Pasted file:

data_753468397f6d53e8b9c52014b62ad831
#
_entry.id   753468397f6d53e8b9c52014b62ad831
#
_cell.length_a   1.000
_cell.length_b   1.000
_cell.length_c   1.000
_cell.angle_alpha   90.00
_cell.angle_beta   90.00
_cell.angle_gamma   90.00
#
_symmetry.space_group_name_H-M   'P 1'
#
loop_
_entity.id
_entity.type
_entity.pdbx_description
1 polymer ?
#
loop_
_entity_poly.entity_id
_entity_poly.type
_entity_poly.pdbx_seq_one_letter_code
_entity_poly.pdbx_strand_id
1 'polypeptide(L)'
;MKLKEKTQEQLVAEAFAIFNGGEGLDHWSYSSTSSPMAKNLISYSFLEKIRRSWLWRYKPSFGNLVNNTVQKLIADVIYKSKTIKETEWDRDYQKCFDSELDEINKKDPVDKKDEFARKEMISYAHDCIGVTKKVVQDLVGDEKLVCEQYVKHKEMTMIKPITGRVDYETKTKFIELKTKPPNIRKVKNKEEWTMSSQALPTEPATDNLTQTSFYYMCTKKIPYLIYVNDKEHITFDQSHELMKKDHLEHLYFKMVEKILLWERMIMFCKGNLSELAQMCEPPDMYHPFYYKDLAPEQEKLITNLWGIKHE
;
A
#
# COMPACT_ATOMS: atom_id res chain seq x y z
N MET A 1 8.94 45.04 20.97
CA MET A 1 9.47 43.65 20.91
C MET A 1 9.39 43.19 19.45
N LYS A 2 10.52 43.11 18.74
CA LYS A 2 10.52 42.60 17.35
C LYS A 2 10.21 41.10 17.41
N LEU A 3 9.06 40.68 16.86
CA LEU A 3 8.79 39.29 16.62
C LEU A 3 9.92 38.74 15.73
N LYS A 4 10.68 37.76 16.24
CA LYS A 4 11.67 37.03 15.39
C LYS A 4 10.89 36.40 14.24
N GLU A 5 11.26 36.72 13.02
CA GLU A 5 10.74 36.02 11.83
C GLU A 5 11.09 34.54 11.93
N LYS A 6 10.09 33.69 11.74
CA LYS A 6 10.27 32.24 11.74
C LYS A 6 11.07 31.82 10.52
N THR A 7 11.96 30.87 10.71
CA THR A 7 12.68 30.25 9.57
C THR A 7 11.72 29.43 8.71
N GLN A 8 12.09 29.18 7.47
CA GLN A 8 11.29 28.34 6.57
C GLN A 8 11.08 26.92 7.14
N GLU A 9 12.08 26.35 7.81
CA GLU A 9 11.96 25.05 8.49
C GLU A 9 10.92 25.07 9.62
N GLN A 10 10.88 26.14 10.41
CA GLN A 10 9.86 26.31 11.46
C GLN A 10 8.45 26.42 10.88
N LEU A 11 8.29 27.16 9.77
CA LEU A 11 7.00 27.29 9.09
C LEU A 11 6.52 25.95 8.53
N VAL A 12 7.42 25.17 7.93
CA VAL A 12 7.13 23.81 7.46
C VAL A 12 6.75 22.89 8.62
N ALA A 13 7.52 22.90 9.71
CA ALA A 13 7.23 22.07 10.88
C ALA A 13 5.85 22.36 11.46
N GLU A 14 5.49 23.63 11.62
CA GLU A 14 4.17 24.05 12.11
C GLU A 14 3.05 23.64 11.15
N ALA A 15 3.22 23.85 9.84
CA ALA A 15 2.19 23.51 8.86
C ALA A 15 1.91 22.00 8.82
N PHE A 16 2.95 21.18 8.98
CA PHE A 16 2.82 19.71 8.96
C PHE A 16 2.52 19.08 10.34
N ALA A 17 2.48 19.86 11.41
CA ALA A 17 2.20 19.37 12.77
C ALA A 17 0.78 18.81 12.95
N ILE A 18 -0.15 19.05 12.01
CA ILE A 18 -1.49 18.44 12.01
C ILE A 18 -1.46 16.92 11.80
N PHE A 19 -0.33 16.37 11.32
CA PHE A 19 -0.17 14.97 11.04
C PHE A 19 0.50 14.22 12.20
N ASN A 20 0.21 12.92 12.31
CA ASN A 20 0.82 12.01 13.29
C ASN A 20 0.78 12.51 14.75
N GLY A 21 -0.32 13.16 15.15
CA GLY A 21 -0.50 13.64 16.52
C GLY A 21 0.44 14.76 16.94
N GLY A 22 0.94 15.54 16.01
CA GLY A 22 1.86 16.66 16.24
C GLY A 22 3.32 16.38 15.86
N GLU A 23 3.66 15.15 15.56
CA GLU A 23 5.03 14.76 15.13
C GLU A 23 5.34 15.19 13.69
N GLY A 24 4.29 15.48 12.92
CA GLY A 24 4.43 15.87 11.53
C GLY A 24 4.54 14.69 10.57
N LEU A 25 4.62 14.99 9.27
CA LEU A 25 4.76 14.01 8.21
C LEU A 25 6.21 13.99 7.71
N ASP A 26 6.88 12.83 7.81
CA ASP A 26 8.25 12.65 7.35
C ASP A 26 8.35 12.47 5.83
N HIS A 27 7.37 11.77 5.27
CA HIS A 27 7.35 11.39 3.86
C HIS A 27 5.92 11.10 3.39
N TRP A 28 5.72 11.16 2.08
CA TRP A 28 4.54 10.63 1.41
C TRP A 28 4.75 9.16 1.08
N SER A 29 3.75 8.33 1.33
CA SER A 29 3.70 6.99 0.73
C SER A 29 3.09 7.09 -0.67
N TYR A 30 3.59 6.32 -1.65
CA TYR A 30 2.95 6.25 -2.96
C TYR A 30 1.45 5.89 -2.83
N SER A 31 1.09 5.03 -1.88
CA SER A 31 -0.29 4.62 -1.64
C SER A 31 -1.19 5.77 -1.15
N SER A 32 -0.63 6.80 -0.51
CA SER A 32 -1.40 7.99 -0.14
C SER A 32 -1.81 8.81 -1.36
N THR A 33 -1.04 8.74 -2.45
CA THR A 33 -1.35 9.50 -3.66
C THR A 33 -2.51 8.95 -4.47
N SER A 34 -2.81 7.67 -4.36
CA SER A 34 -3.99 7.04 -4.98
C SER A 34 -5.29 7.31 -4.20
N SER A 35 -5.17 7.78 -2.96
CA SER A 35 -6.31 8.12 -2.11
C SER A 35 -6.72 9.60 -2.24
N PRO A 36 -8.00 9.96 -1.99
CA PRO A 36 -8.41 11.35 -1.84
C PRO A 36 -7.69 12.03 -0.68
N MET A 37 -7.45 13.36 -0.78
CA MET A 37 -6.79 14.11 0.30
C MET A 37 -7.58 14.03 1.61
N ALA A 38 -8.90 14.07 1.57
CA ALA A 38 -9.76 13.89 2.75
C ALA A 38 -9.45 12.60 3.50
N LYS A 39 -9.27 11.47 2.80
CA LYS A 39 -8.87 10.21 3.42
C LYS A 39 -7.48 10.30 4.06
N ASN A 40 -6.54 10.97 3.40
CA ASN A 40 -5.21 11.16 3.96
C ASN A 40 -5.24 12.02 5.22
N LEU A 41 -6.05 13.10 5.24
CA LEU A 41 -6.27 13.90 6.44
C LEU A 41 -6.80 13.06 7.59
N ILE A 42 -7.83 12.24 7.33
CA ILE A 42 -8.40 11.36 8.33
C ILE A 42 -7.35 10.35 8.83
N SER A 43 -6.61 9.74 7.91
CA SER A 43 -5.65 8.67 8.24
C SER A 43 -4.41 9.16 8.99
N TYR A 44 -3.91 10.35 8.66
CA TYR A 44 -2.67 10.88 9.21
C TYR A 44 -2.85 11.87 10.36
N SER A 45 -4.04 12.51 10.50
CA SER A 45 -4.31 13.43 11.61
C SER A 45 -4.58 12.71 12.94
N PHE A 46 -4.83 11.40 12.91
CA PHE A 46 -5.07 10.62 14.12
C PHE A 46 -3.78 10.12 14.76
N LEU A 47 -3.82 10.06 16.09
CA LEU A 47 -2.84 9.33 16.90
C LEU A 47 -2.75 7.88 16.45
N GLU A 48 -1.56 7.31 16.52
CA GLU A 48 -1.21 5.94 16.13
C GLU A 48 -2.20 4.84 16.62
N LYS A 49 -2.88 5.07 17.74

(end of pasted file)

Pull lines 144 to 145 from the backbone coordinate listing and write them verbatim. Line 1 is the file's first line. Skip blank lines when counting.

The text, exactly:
C ALA A 38 -9.45 12.60 3.50
N LYS A 39 -9.27 11.47 2.80